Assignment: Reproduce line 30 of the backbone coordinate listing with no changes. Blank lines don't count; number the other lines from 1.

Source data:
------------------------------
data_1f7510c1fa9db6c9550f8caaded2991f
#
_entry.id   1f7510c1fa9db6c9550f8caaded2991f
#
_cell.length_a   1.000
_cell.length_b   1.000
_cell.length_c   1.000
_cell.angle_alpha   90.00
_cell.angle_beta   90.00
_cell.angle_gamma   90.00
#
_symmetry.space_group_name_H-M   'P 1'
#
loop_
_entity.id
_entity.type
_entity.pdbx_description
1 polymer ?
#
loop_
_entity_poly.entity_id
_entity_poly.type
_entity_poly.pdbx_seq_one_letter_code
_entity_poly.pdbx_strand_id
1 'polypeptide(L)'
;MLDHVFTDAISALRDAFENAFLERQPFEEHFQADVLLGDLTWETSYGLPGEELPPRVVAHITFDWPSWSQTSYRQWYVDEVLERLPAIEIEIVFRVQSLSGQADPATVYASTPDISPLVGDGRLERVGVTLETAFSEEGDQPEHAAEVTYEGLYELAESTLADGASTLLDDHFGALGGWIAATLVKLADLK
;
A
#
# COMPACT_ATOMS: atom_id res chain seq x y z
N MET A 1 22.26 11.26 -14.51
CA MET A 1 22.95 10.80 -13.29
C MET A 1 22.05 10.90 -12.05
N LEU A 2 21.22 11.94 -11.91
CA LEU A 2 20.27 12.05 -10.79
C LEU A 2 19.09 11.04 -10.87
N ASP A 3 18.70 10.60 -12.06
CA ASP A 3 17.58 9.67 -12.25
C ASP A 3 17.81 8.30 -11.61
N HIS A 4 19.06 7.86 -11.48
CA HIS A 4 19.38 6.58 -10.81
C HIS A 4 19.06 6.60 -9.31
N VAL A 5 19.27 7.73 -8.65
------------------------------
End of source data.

# COMPACT_ATOMS: atom_id res chain seq x y z